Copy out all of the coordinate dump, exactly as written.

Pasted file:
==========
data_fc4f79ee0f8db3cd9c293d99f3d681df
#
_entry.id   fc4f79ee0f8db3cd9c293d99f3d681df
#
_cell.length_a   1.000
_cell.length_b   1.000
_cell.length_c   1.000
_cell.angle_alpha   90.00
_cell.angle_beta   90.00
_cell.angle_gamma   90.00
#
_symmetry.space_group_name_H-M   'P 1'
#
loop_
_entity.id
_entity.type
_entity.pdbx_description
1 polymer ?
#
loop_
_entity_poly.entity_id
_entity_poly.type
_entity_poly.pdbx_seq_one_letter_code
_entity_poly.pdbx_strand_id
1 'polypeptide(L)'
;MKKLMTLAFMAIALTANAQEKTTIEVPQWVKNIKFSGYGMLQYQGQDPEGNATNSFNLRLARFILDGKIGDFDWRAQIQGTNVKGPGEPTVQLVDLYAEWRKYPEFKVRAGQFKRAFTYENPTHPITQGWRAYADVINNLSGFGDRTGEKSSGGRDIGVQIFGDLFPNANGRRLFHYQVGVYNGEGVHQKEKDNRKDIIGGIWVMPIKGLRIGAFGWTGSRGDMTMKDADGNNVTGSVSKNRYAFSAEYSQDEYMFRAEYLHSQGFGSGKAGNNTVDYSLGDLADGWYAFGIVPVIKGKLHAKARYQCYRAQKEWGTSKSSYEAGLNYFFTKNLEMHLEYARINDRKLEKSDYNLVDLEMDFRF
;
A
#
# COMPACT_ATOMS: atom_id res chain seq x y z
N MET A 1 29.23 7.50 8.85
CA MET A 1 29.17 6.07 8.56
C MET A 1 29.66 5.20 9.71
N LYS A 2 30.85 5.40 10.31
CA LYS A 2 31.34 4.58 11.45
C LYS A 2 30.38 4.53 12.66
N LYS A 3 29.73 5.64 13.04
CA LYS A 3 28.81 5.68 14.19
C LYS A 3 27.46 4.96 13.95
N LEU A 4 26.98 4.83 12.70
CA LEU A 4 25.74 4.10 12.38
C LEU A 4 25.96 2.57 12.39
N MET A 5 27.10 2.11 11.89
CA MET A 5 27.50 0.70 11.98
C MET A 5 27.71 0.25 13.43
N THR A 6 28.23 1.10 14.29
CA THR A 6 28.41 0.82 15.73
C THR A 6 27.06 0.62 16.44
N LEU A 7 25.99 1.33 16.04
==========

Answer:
data_fc4f79ee0f8db3cd9c293d99f3d681df
#
_entry.id   fc4f79ee0f8db3cd9c293d99f3d681df
#
_cell.length_a   1.000
_cell.length_b   1.000
_cell.length_c   1.000
_cell.angle_alpha   90.00
_cell.angle_beta   90.00
_cell.angle_gamma   90.00
#
_symmetry.space_group_name_H-M   'P 1'
#
loop_
_entity.id
_entity.type
_entity.pdbx_description
1 polymer ?
#
loop_
_entity_poly.entity_id
_entity_poly.type
_entity_poly.pdbx_seq_one_letter_code
_entity_poly.pdbx_strand_id
1 'polypeptide(L)'
;MKKLMTLAFMAIALTANAQEKTTIEVPQWVKNIKFSGYGMLQYQGQDPEGNATNSFNLRLARFILDGKIGDFDWRAQIQGTNVKGPGEPTVQLVDLYAEWRKYPEFKVRAGQFKRAFTYENPTHPITQGWRAYADVINNLSGFGDRTGEKSSGGRDIGVQIFGDLFPNANGRRLFHYQVGVYNGEGVHQKEKDNRKDIIGGIWVMPIKGLRIGAFGWTGSRGDMTMKDADGNNVTGSVSKNRYAFSAEYSQDEYMFRAEYLHSQGFGSGKAGNNTVDYSLGDLADGWYAFGIVPVIKGKLHAKARYQCYRAQKEWGTSKSSYEAGLNYFFTKNLEMHLEYARINDRKLEKSDYNLVDLEMDFRF
;
A
#
# COMPACT_ATOMS: atom_id res chain seq x y z
N MET A 1 29.23 7.50 8.85
CA MET A 1 29.17 6.07 8.56
C MET A 1 29.66 5.20 9.71
N LYS A 2 30.85 5.40 10.31
CA LYS A 2 31.34 4.58 11.45
C LYS A 2 30.38 4.53 12.66
N LYS A 3 29.73 5.64 13.04
CA LYS A 3 28.81 5.68 14.19
C LYS A 3 27.46 4.96 13.95
N LEU A 4 26.98 4.83 12.70
CA LEU A 4 25.74 4.10 12.38
C LEU A 4 25.96 2.57 12.39
N MET A 5 27.10 2.11 11.89
CA MET A 5 27.50 0.70 11.98
C MET A 5 27.71 0.25 13.43
N THR A 6 28.23 1.10 14.29
CA THR A 6 28.41 0.82 15.73
C THR A 6 27.06 0.62 16.44
N LEU A 7 25.99 1.33 16.04